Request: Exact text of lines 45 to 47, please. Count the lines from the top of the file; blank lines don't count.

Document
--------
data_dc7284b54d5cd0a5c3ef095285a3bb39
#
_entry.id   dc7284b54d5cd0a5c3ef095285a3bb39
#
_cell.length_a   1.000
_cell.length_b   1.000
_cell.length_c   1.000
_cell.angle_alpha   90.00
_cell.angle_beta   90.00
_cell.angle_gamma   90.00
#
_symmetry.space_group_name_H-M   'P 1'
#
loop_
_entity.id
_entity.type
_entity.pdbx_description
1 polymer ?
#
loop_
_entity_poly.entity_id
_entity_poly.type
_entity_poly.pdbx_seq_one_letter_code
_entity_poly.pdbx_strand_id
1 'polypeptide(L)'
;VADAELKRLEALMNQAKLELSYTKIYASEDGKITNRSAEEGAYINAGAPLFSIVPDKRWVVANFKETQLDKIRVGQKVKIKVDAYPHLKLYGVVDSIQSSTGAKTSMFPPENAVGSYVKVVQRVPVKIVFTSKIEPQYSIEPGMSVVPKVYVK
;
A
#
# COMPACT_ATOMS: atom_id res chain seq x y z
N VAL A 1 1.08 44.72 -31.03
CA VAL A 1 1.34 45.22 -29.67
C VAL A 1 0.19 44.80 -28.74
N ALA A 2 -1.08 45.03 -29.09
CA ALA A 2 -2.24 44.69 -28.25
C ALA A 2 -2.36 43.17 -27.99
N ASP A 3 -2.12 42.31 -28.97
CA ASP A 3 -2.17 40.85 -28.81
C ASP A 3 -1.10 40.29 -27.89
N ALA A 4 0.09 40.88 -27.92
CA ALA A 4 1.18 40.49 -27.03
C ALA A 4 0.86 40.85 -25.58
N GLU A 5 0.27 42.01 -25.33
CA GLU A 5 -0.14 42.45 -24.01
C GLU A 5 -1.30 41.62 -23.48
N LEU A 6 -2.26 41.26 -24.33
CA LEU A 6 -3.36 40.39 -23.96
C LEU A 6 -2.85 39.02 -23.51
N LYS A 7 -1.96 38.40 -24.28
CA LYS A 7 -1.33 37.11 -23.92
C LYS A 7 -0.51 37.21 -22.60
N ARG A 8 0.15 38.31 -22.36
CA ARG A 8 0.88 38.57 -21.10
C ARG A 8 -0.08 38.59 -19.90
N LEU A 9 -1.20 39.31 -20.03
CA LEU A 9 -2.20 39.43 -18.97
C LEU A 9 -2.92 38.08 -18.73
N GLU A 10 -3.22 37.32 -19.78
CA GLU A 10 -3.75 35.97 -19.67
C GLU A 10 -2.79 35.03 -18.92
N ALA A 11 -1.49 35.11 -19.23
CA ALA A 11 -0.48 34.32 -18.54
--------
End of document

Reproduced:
C GLU A 5 -1.30 41.62 -23.48
N LEU A 6 -2.26 41.26 -24.33
CA LEU A 6 -3.36 40.39 -23.96